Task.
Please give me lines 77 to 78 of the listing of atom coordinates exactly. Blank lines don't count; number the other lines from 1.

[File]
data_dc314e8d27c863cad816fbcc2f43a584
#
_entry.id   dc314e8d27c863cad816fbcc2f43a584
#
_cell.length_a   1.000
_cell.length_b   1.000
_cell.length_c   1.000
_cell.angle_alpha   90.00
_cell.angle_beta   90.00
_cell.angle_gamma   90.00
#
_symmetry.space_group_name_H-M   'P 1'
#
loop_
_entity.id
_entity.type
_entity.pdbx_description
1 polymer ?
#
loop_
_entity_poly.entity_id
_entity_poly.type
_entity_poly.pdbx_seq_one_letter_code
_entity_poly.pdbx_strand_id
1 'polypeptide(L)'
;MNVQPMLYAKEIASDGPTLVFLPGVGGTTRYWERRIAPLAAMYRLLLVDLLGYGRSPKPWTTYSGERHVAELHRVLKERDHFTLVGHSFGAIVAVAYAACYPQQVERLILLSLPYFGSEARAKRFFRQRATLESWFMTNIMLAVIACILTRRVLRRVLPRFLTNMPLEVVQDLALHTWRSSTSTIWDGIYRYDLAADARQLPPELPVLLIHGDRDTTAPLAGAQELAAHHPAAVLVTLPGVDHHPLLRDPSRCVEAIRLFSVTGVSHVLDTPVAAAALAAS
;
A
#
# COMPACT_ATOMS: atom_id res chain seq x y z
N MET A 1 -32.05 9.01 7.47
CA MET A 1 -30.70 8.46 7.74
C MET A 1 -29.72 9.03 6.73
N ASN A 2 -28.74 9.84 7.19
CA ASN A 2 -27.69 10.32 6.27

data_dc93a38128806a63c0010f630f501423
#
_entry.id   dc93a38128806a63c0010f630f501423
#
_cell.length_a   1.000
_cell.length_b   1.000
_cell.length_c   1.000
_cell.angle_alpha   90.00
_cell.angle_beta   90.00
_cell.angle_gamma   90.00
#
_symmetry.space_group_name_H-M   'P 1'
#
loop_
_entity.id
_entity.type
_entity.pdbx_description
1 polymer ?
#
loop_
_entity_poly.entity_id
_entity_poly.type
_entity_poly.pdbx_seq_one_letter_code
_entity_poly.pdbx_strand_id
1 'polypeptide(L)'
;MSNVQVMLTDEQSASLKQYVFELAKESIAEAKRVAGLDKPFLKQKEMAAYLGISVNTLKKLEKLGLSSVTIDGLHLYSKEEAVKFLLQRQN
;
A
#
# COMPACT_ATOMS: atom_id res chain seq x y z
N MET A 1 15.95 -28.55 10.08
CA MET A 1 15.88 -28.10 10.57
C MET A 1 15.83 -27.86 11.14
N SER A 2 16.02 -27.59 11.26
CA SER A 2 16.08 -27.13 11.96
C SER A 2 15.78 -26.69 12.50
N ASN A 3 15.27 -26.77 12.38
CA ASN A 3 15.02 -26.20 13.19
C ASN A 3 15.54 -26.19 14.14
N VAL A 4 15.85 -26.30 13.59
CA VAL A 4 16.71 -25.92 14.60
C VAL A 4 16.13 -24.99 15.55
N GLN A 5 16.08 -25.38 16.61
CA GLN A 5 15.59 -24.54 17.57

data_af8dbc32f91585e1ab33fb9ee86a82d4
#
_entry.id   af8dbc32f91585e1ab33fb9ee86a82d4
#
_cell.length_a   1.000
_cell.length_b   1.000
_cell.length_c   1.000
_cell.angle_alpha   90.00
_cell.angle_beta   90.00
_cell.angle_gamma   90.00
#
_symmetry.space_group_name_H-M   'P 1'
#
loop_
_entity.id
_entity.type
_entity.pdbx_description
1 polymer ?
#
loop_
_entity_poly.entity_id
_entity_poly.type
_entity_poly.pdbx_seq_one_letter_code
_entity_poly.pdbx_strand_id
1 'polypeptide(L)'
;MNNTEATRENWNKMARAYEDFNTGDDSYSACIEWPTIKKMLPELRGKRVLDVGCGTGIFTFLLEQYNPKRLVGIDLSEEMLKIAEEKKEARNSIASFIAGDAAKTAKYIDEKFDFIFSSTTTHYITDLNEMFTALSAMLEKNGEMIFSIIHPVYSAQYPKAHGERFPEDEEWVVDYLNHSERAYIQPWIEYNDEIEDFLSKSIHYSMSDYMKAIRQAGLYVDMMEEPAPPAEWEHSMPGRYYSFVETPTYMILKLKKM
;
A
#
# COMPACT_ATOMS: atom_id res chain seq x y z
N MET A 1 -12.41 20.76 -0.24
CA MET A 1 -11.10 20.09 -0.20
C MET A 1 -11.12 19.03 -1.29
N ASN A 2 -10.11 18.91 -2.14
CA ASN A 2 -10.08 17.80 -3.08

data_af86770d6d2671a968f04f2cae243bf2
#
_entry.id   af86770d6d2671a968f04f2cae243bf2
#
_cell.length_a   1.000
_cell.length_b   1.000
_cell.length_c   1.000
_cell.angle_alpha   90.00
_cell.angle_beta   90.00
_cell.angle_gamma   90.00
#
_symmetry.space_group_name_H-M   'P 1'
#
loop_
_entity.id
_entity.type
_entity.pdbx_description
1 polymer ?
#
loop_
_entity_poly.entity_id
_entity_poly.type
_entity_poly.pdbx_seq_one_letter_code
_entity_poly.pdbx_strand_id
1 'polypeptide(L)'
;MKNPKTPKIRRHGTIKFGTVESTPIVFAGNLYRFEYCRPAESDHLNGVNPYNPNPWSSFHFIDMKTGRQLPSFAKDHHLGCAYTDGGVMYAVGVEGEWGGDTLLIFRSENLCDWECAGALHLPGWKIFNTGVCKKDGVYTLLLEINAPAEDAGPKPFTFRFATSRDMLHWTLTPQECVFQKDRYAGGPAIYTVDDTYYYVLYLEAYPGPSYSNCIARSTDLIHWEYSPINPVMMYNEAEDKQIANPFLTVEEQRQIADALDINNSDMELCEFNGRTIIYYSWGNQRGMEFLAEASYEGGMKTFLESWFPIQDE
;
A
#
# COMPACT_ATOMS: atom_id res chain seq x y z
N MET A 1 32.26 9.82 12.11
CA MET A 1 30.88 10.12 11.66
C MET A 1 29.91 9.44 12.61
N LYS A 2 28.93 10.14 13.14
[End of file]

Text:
C VAL A 4 16.13 -24.99 15.55
N GLN A 5 16.08 -25.38 16.61